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Cancer Health Center

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Cancer Survival Rates Vary by Country

Study Shows U.S., Japan, and France Have Highest Cancer Survival Rates

Cancer Survival: A Closer Look at the U.S. continued...

Patients in New York City had the lowest survival rates for all four cancers except rectal cancer in both men and women. For those, patients in Wyoming had the lowest survival rate.

A racial gap in survival was evident, with white patients more likely than blacks to survive, especially breast cancer. "The comparison is confirmed right across the USA, in all 16 states," Coleman says of the racial gap.

For the study, the researchers estimated relative survival, adjusting for such factors as wide differences in death rates from country to country and for age.

Cancer Survival Study: Second Opinion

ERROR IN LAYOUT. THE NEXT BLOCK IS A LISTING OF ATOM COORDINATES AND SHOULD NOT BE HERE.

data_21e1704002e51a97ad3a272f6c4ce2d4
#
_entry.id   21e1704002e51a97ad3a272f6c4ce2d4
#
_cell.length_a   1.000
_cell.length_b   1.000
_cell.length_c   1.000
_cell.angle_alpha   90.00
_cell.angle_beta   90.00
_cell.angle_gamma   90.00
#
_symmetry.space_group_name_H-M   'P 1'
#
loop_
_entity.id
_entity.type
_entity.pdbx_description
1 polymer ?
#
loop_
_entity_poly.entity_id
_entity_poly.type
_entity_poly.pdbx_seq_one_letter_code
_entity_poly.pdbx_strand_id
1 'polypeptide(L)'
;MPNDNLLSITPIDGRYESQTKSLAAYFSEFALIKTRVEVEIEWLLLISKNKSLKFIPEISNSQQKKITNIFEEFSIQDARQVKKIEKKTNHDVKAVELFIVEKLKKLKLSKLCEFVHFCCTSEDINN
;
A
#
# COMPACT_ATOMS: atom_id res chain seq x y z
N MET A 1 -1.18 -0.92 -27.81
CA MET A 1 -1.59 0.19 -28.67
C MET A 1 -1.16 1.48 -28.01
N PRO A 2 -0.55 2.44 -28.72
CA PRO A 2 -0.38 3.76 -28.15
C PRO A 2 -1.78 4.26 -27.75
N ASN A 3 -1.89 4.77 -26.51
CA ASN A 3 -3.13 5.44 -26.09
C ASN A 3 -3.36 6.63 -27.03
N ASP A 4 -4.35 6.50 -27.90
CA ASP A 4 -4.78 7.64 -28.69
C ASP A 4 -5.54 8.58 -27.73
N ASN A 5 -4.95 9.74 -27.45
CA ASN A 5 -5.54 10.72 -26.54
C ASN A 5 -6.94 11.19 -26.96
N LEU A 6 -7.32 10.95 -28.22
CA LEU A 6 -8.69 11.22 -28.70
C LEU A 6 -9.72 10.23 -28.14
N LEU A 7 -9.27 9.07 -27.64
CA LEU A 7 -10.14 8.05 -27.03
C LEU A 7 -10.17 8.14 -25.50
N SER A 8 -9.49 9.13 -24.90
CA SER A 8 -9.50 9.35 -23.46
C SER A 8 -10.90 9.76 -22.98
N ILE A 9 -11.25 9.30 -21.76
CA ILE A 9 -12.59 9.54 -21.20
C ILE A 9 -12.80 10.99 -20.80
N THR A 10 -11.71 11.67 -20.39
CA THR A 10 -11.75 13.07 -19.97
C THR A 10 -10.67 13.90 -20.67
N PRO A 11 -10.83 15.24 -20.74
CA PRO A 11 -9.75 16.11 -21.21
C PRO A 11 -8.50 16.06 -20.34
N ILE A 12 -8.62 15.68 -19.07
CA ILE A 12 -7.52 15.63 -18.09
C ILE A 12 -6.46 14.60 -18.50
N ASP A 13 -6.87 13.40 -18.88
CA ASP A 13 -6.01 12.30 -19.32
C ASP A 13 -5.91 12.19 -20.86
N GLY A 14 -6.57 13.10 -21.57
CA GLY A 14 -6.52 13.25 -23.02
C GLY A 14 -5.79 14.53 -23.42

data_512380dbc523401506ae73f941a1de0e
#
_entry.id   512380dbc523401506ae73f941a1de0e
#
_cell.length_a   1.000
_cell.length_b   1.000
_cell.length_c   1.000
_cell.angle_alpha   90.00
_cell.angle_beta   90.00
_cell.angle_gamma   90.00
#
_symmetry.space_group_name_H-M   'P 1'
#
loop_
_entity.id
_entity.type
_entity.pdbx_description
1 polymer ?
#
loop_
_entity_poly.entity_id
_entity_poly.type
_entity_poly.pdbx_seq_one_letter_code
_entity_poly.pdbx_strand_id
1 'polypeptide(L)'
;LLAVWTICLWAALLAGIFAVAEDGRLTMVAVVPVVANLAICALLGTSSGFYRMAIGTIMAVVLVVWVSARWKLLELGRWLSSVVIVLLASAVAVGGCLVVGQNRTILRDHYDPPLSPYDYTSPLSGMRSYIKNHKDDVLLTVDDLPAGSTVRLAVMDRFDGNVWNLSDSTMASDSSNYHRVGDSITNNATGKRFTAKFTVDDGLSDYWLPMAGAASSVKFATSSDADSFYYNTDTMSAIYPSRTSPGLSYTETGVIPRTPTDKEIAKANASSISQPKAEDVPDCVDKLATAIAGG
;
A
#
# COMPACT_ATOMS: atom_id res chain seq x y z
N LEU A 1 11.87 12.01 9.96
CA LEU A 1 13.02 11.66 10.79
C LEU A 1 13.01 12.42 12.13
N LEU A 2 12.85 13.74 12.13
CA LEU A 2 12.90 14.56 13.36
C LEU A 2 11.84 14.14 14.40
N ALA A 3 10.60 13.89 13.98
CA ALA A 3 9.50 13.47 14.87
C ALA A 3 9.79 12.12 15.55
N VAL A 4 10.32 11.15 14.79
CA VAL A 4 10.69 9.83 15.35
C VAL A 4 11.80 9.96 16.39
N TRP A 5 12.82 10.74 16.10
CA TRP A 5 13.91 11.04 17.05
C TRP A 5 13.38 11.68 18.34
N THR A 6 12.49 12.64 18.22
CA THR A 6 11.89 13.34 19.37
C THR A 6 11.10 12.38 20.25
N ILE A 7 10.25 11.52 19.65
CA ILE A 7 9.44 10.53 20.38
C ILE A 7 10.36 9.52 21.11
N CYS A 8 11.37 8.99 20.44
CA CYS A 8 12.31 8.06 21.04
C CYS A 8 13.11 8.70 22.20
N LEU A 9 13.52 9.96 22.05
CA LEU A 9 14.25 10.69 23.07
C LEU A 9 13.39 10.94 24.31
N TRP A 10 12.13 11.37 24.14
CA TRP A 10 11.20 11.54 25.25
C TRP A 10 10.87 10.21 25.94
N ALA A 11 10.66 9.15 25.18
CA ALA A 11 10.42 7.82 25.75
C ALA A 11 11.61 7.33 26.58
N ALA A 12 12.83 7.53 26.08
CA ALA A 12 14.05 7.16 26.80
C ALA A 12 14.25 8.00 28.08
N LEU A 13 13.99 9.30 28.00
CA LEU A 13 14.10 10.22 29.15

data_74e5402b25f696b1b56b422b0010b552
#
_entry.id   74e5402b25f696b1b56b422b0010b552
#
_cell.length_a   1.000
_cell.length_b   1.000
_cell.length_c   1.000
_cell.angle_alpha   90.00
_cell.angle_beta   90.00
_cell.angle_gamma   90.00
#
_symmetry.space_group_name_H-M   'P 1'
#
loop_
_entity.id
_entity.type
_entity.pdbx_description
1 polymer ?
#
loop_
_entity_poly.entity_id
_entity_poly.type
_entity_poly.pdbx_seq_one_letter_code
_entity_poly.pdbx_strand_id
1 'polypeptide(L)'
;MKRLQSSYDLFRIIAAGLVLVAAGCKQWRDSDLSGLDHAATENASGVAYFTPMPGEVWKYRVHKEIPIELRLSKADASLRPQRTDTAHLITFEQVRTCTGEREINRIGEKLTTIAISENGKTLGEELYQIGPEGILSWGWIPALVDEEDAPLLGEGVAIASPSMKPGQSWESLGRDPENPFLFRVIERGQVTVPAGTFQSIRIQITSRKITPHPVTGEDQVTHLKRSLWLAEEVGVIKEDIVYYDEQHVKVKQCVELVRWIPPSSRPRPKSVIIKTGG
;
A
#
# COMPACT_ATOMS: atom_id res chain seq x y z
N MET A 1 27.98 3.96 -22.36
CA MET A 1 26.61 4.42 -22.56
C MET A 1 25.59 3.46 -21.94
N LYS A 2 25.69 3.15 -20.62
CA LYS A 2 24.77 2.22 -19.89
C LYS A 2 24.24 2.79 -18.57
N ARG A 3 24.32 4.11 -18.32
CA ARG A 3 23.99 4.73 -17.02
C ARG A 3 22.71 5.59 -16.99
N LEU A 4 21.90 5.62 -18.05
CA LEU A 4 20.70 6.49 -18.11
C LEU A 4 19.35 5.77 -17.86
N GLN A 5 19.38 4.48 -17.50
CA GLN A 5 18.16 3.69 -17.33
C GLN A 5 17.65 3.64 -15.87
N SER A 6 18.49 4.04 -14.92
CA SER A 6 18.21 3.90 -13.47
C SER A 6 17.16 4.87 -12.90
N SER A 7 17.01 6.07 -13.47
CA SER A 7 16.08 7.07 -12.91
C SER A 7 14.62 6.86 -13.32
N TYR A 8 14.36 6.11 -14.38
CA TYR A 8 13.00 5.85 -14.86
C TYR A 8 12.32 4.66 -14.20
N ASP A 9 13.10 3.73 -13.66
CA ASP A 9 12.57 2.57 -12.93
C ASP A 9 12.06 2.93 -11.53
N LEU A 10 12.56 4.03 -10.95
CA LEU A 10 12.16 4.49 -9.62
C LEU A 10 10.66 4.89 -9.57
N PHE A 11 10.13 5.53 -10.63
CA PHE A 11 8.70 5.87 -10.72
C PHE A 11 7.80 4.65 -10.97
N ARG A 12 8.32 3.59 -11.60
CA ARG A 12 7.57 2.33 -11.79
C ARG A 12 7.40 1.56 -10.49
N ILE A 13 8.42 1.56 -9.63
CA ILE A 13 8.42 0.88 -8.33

"This is a very good way of presenting data worldwide, using the same method of analysis," says Ahmedin Jemal, PhD, strategic director for cancer occurrence for the American Cancer Society, who reviewed the study for WebMD.

The state-by-state differences in cancer survival rates do not surprise him, he says. "Previous studies have shown differences in treatment for breast cancer, for example, across states." Differences in screening have also been detected, he says, with the percentage of women getting regular mammograms, found to vary widely from state to state.

Coleman and Jemal hope the study results will motivate public health policy makers. "What is required here on a policy level is understanding why those differences occur and remedying those differences so the entire population can benefit from the improvement," Coleman says.

Within the U.S., Jemal says, he is hopeful the report will motivate cancer control program organizers at the state level. Policymakers in a state with lower cancer survival rates could consult with neighboring state policymakers with higher survival rates and adopt some of their programs, he says.

The study is published early online and in the August edition of The Lancet Oncology. Funding was provided by the CDC, the Department of Health in London, and Cancer Research UK in London.

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